The energy regulator, Ofgem has proposed an energy bill price cap of £1,136 a year for “typical usage.” It’s calculated that the cap will save around 11 million households on default deals about £75 on average, although the amount households could save will depend on their usage and supplier.
The planned cap will be confirmed in November, take effect at the end of December and stay in place until 2023.
When it’s introduced, gas and electricity suppliers will have to cut their prices to the level of or below the cap. The aim is to force energy companies to scrap excess charges for people on poor value default deals.
More than half of all households in Britain are on default tariffs – normally a standard variable deal – because they have never switched or have not done so recently.
Even those that have switched in the past are often automatically put on more expensive default deals when they come to end of fixed-term contract deals.
Although the average customer on the standard variable tariff is set to save about £75 on average, someone on the most expensive tariff could save more than £120, Ofgem has calculated. But the saving depends on which supplier you are with and whether you pay by direct debit or not.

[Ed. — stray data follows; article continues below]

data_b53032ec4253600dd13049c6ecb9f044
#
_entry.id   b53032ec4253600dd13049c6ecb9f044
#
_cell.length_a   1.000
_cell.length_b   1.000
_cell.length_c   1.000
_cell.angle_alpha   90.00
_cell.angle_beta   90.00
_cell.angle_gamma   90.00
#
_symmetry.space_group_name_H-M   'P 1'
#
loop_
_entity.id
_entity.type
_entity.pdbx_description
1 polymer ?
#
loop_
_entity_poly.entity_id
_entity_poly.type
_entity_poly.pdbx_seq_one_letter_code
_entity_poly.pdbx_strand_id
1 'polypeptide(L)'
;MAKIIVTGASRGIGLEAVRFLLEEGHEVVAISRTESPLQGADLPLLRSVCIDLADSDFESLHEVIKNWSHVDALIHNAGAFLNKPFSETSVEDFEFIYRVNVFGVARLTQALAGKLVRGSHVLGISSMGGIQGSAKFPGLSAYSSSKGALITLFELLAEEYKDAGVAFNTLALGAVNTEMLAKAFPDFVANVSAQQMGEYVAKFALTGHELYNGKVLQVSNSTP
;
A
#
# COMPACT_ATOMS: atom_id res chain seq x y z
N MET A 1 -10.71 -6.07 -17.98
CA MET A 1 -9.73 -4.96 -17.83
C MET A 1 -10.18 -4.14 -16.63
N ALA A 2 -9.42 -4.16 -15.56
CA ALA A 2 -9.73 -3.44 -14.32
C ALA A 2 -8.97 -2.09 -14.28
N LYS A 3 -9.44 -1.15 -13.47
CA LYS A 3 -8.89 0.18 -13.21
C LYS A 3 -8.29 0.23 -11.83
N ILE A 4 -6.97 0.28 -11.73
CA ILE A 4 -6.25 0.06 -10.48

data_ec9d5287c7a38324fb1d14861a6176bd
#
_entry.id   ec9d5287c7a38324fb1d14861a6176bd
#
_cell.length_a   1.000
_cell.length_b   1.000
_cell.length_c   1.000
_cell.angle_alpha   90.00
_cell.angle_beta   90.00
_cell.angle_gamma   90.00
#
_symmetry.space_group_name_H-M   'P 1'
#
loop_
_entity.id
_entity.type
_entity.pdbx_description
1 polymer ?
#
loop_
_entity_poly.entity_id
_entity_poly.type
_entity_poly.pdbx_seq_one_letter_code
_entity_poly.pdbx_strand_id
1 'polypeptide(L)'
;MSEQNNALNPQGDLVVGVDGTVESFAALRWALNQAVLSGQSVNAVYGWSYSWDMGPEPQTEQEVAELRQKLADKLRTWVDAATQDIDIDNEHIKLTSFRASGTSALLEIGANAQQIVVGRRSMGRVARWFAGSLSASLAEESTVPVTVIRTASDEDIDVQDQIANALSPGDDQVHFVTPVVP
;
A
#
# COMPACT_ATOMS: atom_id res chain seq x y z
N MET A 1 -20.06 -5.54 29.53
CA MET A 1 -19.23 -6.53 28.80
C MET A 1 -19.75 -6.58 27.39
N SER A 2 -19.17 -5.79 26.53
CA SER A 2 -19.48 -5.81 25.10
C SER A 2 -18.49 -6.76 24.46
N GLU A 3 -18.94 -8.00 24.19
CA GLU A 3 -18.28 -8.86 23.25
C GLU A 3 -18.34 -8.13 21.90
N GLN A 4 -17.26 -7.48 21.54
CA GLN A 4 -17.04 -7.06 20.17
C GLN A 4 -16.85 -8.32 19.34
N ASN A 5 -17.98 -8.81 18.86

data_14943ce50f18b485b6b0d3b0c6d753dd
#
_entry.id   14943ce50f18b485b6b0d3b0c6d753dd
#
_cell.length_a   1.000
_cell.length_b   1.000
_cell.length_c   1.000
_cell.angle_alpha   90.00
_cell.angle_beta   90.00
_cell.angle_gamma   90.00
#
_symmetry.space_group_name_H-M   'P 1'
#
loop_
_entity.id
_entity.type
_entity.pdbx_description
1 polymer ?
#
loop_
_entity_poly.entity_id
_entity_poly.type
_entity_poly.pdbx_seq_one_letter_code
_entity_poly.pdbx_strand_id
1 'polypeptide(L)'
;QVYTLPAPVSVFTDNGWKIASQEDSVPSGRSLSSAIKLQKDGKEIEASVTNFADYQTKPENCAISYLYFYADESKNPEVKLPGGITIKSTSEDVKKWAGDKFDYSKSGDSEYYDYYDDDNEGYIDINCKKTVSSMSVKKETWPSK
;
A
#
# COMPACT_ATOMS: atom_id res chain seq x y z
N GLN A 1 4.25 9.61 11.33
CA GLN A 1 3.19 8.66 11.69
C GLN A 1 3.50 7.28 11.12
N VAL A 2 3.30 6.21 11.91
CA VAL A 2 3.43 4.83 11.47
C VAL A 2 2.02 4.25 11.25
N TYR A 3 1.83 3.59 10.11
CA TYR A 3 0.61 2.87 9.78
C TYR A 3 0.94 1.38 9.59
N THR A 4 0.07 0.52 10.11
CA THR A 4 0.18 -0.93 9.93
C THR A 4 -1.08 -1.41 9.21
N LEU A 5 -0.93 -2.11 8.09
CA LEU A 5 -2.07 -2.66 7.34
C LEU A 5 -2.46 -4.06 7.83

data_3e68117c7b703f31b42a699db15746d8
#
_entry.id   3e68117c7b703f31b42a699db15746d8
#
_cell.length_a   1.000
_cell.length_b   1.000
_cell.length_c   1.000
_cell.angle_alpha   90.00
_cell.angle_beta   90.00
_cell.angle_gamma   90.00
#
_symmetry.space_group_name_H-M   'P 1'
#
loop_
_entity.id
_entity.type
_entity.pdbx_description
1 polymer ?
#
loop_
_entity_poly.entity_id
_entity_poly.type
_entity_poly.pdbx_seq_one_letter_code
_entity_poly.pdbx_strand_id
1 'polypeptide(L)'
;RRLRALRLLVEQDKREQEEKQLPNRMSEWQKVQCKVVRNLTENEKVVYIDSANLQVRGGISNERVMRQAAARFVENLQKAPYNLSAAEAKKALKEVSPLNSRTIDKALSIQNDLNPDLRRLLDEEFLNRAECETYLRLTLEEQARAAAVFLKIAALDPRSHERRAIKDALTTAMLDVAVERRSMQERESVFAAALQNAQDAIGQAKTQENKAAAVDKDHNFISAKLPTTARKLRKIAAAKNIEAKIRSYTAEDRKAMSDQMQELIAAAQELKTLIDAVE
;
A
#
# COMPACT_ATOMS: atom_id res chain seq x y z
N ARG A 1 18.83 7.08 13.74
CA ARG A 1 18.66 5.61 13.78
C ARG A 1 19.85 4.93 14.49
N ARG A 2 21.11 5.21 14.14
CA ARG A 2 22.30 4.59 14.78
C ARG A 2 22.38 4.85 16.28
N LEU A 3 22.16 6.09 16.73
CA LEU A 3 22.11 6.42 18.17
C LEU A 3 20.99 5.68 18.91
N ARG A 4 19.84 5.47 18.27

A British Gas customer, for instance, would save about £69, according to Ofgem figures. But someone with Scottish Power, which currently has the most expensive default tariff, would save about £121.
Even with the price cap, it’s still advisable for customers to keep a regular eye on their energy bills and contemplate switching.
Stephen Murray, energy expert at MoneySuperMarket said: “You might think Christmas has come early with the savings mooted in today’s announcement of the price cap level, but you’d be missing the bigger picture.”
“There are more than 100 tariffs available right now which are cheaper than the proposed level of the price cap at £1,136. That means switching today could save you £250 or more, and there’s no need to wait for a price cap that would actually save you on average £75.”